In her book “The Girl Who Fell From the Sky,” Heidi Durrow writes from a very personal perspective. She is the daughter of a white Danish mother and an African-American father. She recalls that her family didn’t really talk about race or racial identity.
“In my own family, I grew up without any knowledge of what race was until I was 11. I do have to say I kind of liked it that way. But there was a harsh reality at age 11 when finally we moved to the United States and people said, ‘Oh my gosh, are you black or are you white?’ And I had never considered that before. You lose a lot if you’re silent about these very difficult issues, I think. If you start off early talking about them, it makes it easier.”
As an adult, Durrow has spent a great deal of time talking and thinking about issues of self-identity.
“I am obsessed with the ideas around identity, and in particular, the idea that we get labeled very young and we kind of forge our identities either by working with that label or against it. So, you’re labeled as clumsy as a kid, or jock, or beautiful, or smart, and is that really the person you’re going to be going forward ultimately? I had those same struggles growing up of trying to figure out what did I want to be as opposed to what people saw me as.”
When Durrow speaks to audiences about what she calls the “mixed experience,” she hopes to make people think beyond their usual paradigms about race, and how they themselves fit into the “mixed experience.” She recalls talking to a woman recently after an event in Indiana.
“A young white woman, blonde hair, blue eyes came up to me afterwards and said, ‘I go to all these events about cultural diversity. I get it, but I don’t feel like I’m connected to it. But when you spoke today and you said it’s not about who my father or mother is or my blood quantum of ethnicity, but it has to do with the stories that make up my life, I was the only white kid in foster care. Sometimes I was the only person who spoke English in the families I lived with. That’s the mixed experience, isn’t it? I’m a part of that.’ I said, ‘Yes! You’ve got it!’”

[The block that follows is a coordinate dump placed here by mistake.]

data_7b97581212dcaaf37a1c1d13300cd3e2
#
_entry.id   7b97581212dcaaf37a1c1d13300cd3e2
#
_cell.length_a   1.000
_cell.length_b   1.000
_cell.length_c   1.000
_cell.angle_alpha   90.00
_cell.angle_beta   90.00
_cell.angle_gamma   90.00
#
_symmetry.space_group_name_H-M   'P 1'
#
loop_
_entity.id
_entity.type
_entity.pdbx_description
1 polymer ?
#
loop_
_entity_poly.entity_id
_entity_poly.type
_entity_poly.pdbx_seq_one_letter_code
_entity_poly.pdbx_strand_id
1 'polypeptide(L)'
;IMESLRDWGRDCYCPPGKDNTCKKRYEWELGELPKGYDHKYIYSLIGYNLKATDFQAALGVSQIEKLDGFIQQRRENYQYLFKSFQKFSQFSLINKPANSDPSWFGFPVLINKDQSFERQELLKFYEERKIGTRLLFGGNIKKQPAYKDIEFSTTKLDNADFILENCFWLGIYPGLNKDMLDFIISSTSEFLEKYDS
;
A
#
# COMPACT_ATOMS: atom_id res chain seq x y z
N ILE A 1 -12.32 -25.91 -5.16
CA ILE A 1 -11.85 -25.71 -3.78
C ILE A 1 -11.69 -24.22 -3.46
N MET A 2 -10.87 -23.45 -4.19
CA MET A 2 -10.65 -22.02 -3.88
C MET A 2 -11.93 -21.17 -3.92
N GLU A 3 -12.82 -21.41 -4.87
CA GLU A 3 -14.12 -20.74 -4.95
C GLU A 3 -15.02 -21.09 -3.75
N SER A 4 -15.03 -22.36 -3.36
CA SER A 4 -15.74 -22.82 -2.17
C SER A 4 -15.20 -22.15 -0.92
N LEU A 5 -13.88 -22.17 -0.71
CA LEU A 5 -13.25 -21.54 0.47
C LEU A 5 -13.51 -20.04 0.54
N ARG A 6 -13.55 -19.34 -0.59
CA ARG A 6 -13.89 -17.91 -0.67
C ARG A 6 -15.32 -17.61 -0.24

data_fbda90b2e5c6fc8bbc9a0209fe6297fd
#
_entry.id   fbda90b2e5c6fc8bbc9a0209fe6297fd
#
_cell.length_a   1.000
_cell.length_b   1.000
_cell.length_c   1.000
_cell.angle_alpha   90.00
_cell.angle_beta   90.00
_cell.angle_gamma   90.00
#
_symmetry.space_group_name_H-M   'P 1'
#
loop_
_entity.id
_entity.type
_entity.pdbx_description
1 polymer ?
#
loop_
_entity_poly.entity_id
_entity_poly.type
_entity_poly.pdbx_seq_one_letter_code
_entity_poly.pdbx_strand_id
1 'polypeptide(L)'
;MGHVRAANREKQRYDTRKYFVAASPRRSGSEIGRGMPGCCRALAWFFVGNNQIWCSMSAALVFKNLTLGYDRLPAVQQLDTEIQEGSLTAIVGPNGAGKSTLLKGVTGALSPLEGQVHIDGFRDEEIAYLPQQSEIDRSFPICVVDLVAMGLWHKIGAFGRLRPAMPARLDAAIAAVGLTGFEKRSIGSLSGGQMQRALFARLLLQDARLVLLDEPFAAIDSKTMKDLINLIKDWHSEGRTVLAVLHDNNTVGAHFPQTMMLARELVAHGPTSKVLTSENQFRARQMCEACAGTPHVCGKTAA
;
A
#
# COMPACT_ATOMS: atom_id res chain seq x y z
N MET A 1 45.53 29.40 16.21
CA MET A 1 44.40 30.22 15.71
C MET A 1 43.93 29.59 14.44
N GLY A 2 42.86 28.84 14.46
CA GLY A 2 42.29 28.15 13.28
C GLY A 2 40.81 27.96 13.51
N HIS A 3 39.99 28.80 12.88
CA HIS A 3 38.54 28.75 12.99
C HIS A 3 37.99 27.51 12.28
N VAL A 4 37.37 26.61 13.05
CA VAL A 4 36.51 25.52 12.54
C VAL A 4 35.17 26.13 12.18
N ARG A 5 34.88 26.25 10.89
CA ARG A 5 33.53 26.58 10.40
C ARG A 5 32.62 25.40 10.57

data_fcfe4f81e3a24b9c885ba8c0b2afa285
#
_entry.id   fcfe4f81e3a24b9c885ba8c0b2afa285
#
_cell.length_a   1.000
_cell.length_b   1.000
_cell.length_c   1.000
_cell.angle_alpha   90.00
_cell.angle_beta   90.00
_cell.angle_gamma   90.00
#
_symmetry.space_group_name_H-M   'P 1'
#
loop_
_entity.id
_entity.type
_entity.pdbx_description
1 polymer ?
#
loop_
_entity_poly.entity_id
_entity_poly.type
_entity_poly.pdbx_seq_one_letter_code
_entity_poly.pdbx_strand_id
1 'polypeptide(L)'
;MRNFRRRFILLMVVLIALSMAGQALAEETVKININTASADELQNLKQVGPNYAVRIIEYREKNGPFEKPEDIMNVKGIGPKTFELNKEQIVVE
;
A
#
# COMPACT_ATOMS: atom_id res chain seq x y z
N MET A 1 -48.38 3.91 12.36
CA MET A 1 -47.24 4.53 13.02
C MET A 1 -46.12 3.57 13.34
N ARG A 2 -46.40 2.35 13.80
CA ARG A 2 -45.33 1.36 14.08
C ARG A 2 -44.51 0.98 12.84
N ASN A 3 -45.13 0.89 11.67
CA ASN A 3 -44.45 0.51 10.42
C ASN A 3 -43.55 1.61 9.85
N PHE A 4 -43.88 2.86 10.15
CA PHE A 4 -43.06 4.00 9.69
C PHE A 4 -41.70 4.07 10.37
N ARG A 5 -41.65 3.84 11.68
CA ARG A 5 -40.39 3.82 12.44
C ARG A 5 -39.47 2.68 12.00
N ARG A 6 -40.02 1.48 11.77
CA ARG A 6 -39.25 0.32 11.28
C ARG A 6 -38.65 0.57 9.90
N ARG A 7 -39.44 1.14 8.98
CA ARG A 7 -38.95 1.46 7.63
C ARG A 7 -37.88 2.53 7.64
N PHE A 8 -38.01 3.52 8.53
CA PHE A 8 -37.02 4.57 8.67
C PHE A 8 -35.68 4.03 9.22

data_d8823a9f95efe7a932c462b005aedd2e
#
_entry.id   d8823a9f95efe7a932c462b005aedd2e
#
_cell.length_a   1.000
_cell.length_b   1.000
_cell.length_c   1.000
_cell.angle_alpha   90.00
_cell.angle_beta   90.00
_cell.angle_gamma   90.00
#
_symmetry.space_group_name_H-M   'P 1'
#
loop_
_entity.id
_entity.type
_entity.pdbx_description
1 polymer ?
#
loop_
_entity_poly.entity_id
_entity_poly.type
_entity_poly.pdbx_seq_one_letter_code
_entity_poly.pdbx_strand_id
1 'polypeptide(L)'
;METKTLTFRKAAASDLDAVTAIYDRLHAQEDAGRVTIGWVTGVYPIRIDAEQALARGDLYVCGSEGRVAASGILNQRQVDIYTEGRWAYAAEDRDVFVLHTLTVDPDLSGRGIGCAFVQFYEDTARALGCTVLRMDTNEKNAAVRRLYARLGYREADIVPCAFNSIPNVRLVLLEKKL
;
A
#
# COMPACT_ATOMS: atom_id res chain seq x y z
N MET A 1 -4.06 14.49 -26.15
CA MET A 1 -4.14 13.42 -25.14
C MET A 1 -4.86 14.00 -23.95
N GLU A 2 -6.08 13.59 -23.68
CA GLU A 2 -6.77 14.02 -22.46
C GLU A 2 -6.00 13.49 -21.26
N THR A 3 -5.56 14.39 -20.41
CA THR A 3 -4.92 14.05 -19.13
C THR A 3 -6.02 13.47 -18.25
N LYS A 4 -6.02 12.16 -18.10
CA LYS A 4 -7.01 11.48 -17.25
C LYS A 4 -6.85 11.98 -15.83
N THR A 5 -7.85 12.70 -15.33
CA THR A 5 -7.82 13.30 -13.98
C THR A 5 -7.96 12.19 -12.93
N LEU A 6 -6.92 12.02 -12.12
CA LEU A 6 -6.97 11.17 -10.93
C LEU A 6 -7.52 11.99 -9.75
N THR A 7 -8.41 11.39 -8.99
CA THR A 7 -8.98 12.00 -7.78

She challenges her audiences to think about identity, and for some people, she says it can be a liberating process to contemplate these issues. Durrow recalls another speaking engagement with a largely Caucasian audience where her discussion of the “mixed experience” was especially well received because after her speech, they talked to her about their own families and loved ones.
“Probably half a dozen of these ‘white people’ say to me, ‘My granddaughter is biracial’ or ‘My half sister is half Latina.’ It felt like they felt unburdened in some way. They were frustrated by the fact that you could just look at them and not know who they loved and who they’re connected to and who they cherish in the world. I think in a way, that’s a good thing.”
During her visit to Missouri State University, Durrow will talk specifically about identity issues that girls and women face, a theme that’s prevalent in her book.
“I wanted to write a book about the ways in which young women determine their own value as opposed to letting other people determining it for them. You know, it’s difficult to grow up in this age. I remember growing up in the 1980’s where there was a premium put on being beautiful, that somehow that gave you more worth in the world. And now, I’m so worried because young women have to be sexy and they’re 13 or 12. They don’t get to be kids. They don’t get to explore what has the most meaning to them in the world.”
You can hear Heidi Durrow speak at Missouri State University Monday night starting at 7 in the Plaster Student Union Theater. The event is free and open to the public.